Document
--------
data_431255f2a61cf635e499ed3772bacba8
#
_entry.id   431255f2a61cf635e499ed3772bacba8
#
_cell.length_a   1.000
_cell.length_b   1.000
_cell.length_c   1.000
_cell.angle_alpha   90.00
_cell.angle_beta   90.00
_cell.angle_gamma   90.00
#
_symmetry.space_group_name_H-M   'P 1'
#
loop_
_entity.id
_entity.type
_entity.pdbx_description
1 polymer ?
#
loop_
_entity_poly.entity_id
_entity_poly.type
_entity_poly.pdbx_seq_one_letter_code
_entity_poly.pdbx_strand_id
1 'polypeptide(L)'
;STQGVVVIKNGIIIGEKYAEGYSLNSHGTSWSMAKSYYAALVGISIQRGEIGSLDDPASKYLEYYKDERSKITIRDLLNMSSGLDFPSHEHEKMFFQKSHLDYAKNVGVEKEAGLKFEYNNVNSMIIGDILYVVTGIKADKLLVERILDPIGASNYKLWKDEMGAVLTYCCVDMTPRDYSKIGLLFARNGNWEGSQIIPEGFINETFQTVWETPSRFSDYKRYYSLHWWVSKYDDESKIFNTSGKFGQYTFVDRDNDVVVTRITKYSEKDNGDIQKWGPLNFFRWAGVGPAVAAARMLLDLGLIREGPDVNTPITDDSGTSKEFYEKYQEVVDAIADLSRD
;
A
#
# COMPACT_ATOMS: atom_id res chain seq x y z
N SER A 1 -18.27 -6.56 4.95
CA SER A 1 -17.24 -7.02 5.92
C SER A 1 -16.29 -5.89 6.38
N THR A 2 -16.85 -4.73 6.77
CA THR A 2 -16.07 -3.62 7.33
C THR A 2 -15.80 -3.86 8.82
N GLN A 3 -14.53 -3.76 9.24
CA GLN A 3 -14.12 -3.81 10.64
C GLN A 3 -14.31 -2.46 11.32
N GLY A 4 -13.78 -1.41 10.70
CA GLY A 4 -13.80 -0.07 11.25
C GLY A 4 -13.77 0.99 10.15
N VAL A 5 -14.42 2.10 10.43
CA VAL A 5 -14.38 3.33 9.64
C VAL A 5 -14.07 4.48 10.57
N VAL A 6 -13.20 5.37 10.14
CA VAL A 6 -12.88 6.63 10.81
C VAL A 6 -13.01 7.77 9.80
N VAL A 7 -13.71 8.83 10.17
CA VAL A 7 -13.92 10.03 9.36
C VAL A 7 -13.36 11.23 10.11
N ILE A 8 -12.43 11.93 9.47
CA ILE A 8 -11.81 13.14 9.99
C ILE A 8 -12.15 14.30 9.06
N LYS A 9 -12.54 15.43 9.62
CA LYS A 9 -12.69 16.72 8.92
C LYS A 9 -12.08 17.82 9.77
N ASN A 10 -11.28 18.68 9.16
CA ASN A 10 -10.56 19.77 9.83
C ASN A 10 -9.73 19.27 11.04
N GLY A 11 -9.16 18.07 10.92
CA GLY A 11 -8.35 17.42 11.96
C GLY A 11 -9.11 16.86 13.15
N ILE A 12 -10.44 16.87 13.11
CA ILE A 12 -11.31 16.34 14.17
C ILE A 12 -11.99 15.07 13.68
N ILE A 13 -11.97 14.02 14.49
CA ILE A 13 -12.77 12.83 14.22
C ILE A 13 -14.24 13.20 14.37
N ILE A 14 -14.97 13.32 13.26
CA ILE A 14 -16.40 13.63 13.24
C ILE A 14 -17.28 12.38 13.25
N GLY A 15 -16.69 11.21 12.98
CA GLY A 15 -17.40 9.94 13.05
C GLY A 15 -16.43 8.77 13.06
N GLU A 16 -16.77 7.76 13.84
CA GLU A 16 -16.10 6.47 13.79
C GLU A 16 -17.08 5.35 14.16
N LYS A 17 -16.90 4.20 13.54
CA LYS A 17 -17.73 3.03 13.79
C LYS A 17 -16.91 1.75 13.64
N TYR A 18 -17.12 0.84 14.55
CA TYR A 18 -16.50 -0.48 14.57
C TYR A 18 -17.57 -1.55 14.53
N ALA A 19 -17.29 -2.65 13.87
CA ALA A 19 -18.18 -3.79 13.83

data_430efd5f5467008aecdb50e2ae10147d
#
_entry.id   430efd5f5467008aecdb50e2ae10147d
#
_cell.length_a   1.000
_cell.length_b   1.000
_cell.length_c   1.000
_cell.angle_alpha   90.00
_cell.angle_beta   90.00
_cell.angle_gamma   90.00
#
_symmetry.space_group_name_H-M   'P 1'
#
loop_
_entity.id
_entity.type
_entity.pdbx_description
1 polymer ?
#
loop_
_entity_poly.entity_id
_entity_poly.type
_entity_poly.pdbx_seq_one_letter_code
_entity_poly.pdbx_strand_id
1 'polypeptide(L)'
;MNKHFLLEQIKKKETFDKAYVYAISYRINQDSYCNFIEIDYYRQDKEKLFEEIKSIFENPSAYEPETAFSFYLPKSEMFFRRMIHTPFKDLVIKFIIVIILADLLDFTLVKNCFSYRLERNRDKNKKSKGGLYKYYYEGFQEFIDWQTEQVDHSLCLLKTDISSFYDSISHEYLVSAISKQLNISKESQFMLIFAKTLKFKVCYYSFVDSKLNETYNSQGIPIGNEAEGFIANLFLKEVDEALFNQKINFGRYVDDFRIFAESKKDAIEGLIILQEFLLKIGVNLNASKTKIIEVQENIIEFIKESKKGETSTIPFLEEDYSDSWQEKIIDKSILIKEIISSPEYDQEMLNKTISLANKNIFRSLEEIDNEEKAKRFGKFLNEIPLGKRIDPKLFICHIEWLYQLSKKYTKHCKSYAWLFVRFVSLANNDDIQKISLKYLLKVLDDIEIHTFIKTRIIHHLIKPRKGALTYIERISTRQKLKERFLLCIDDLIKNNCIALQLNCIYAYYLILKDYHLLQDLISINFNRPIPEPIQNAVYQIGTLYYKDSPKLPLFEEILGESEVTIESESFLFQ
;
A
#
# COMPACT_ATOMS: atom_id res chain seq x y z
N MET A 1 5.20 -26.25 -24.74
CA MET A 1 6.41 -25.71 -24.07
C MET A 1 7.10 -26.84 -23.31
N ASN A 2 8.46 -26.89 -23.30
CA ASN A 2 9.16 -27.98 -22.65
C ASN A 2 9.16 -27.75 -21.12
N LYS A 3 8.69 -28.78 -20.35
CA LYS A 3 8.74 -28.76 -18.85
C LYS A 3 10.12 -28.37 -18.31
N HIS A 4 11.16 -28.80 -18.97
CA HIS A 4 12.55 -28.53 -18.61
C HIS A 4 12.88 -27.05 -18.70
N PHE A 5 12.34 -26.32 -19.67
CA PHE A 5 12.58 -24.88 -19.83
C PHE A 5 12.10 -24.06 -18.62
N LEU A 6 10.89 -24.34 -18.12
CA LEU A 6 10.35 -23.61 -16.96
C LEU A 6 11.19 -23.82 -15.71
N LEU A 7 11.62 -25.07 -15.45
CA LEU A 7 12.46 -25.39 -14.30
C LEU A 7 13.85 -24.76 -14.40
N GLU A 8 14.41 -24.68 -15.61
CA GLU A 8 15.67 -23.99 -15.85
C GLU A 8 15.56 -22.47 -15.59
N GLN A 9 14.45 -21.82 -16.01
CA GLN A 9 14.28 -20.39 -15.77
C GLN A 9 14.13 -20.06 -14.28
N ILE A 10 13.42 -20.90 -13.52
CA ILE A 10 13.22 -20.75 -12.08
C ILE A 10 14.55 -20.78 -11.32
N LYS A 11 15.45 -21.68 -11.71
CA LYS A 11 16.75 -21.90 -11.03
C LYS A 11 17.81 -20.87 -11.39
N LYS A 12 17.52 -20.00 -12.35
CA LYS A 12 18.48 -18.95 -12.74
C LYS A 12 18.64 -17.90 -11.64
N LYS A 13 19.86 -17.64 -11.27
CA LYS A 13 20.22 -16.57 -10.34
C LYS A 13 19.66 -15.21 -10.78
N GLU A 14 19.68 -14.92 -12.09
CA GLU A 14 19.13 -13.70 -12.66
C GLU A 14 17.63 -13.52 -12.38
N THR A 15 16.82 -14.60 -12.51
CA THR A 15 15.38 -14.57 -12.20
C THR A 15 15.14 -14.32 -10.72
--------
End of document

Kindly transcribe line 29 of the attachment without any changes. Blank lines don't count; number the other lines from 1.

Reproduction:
#